The impact of VAC Therapy on management of sternal wound infections after cardiac surgery
Sternal wound infection after cardiac surgery is a serious problem resulting in increased patient morbidity; mortality and duration of hospital stay (Luckraz et al 2003).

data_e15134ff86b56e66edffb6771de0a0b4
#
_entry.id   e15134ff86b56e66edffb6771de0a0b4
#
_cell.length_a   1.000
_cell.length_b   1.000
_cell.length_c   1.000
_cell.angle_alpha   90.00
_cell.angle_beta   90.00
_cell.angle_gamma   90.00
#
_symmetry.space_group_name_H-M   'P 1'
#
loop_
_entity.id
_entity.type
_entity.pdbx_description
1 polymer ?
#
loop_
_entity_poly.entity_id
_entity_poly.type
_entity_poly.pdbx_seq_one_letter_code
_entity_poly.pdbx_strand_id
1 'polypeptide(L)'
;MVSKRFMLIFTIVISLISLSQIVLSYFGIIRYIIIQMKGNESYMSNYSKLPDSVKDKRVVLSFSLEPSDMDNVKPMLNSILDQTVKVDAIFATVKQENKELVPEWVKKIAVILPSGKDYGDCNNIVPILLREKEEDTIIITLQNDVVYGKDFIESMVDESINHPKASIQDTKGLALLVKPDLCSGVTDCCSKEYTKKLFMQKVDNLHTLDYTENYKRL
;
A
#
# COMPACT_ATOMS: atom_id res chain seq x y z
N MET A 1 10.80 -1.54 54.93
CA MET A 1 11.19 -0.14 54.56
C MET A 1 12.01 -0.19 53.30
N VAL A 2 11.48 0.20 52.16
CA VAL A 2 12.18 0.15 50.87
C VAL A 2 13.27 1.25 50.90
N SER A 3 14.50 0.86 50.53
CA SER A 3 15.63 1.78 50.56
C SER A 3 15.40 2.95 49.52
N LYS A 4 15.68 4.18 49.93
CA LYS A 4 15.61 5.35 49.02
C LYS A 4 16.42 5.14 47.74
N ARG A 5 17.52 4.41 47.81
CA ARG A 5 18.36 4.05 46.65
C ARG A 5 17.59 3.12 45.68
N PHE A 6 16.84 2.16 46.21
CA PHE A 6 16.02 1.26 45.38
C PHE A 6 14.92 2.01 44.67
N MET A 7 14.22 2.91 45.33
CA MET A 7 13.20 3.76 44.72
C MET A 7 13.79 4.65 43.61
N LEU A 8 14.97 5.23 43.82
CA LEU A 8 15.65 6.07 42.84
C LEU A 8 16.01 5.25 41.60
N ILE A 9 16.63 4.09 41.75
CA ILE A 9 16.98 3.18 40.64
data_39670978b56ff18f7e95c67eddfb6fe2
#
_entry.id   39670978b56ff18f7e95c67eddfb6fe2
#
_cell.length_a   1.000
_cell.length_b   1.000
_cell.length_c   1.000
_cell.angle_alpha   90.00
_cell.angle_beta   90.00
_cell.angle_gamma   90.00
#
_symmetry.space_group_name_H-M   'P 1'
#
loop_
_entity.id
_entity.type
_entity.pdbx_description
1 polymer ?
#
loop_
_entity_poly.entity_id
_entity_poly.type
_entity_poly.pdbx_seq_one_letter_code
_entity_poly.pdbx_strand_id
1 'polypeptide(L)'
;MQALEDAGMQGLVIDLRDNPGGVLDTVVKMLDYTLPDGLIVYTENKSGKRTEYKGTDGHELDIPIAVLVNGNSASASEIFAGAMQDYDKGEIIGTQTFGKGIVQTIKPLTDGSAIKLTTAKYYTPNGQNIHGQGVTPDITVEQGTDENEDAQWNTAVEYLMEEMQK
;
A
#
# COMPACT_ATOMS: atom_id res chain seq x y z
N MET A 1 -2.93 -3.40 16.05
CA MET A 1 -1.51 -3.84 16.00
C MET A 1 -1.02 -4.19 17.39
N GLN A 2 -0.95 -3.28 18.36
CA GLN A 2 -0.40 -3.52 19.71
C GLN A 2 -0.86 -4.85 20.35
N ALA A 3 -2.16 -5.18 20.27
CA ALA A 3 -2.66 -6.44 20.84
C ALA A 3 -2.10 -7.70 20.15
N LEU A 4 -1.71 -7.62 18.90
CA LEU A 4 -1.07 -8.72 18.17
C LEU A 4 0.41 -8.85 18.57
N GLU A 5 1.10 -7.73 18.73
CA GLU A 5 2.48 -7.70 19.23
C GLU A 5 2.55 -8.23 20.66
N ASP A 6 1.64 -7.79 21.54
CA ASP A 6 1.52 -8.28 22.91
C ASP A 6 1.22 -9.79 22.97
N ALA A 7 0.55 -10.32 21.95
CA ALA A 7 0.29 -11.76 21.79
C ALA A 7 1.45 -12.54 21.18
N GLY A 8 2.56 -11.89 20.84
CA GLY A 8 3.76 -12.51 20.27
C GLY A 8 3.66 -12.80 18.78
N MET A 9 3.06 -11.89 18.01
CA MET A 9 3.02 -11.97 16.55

The incidence of this infection has been variably reported as 0.5 to 5% and the resultant mortality as 10 to 25% (Sjogren et al 2006; Schimer et al 2008). Conventionally, many management techniques have been recommended to treat this complication like surgical debridement with open dressings, closed irrigation of the infected wound, or reconstruction with vascularised omental or pectoral muscle flaps (Domkowski et al 2003). Vacuum assisted closure (VAC) therapy is one of the newer modalities to treat this complication (Evans & Land 1997) which has been widely adopted. Application of negative pressure was successfully used for treating chronic wounds such as diabetic foot ulcers (Eneroth & van Houtum 2008; Ubbink et al 2008). After it was found successful in achieving faster healing in these wounds, use of this therapy has been extended for the management of sternal wound infections as well (Luckraz et al 2003; Domkowski et al 2003; Hersh et al 2003; Sjogren et al 2006). However, it hasn’t been proven yet with good evidence that its efficacy is more than the conventional treatment. Thus, the main objective of this review is to determine the effectiveness of vacuum assisted closure therapy in the management of wound infection after cardiac surgery.